An Honest Review of the University of Phoenix Online
The University of Phoenix Online has been in existence for over a decade and a half. Established in 1989, it was the first accredited online university and today with over 57,000 enrolments to its credit, it has become the largest private, accredited, ‘for-profit’, online university in the United States. Because of its tenure and name recognition, the University of Phoenix is often the first name that comes to peoples mind when they consider an online University. This reputation is not without merit, as the University offers students a great deal that the other online universities simply cannot compete with. That said, not everything about this school is ideal. Because of the length of time the University has been in operation, it has perfected the art of serious online teaching.
The curriculum has been tailored to meet the requirement of working adults who seek to supplement their working knowledge with theory and practical skills while earning a degree for themselves to a degree that other online schools do not. Virtual classrooms with trained online instructors and flexible but strict classroom participation and assignment submissions make learning comfortable. So much so, that the students are able to complete almost 27 credits in a year as against 15 credits completed by regular on site campus learning students. With only 11 students in a class, the student to instructor ratio is low, facilitating greater one on one interaction. The instructors themselves are CIOs, CEOs and CFOs of reputed companies when they are not mentoring students in the classrooms.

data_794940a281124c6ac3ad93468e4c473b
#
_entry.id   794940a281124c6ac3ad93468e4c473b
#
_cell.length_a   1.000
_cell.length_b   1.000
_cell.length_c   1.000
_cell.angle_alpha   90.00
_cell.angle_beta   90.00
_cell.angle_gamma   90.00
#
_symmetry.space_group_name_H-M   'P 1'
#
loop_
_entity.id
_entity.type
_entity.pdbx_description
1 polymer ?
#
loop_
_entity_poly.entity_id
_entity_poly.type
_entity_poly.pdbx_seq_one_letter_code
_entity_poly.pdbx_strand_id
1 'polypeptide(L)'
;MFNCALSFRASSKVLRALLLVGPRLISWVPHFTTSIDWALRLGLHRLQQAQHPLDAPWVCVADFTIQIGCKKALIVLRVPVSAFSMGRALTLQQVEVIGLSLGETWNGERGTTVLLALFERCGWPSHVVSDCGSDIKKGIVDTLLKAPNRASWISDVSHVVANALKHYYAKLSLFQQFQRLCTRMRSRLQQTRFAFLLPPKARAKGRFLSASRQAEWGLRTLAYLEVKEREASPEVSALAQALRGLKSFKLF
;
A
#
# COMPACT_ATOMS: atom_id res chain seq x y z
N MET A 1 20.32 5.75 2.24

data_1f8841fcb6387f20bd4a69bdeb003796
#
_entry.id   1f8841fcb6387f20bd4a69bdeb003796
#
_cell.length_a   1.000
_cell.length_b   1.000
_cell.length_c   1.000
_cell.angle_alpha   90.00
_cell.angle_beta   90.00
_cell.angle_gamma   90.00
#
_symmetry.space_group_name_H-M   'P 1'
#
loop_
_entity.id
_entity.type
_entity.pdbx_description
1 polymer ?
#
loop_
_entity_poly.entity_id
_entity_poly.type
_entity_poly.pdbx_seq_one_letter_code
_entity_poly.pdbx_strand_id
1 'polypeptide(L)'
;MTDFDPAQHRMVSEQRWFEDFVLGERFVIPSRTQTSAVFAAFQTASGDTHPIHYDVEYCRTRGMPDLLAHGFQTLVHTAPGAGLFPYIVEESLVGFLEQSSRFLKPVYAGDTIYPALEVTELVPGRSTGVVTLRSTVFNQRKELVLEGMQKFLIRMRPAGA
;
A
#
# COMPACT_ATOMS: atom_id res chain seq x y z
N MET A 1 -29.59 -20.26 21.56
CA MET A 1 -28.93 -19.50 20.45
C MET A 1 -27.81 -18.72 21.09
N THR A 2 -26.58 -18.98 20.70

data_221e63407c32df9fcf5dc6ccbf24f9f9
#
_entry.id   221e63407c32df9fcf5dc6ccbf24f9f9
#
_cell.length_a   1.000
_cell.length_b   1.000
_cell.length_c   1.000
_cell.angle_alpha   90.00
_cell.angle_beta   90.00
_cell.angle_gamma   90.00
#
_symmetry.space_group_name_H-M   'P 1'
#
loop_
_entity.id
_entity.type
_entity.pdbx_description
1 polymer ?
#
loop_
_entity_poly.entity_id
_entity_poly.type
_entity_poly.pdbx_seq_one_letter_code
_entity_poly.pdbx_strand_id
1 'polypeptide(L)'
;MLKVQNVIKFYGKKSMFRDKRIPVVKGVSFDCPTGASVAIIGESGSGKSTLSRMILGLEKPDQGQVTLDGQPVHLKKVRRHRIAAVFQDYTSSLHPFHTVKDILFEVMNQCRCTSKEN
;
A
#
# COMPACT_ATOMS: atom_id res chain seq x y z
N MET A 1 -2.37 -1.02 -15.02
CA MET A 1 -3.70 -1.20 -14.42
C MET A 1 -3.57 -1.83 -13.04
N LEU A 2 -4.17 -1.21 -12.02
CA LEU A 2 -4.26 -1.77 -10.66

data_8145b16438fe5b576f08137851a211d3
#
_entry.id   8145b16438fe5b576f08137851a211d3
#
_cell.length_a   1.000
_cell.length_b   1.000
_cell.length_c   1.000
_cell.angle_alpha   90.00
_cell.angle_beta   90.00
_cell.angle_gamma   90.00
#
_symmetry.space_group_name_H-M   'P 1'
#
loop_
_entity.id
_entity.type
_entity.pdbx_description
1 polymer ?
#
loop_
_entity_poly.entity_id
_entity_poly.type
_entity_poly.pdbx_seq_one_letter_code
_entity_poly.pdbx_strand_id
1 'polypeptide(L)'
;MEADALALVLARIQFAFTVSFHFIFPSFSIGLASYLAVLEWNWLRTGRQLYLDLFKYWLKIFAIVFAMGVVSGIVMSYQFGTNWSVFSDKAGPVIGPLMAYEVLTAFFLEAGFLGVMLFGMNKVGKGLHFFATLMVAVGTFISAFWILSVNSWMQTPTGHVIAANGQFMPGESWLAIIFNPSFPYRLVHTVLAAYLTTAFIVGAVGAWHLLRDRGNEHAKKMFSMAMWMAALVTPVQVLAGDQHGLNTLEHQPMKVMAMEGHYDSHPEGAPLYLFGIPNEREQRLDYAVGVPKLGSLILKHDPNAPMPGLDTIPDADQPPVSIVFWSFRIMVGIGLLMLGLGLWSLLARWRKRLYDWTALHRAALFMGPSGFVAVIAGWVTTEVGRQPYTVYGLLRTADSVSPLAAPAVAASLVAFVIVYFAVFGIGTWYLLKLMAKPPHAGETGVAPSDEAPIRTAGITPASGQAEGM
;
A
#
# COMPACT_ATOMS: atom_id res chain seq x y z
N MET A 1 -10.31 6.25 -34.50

But then like every thing in this universe, negatives do exist and this University is no exception. Sometimes students complain about below average quality of instructors who do not participate in the discussion or evaluation to the extent that has been promised. Lack of communication skills in some cases and at others complete or partial silence towards questions posted has been observed. This is a serious allegation considering that the good communication and prompt interactions with the students of the class are very vital for any online course. Add to this, students often complain that when a grievance or concern is addressed to the deputed ‘advisor’ an endless string of communication follows with little or no action actually taken. There are some ex-instructors who have come up and indicated that their pay is quite pitiful relative to other universities and as a consequence the motivation levels and drive to excel is low. This often results in a high turnover of instructors. It seems that the primary complaint, substandard teaching quality is directly tied to the level of pay provided these professors. Another negative pertains to the technology itself. The university boasts that the online software platform has been developed in collaboration with Microsoft.
One would expect that the mail receiving and disseminating platform also be much evolved and sophisticated. Instead there is confirmed evidence that they actually use the notoriously lacking Outlook Express for the purpose. Another problem is that the servers are quite slow sometimes. These two problems are worth a mention since online teaching requires quick and reliable interface with minimum downtime. Therefore a slack in this area can have serious implications for the university as a whole. A final concern pertains to ‘high’ fees being charged. It might be comparable with the several outer online universities of its genre. But when viewed in the light of students who are already disgruntled with the quality of education being imparted, can snowball into bigger packets of unhappiness. All this might sound as the doomsday for online education and especially for the University of Phoenix. But remember when you handle thousands of students, there are bound to be a handful that are going to be dissatisfied.
And life depends on changes and improvements. That said, by and large the students of the University of Phoenix have and continue to express satisfaction with the school. While it is certainly clear that it has some limitations, the opportunity to attain a degree swiftly and cheaply from a well known and accredited University makes the offer very attractive for a great many.
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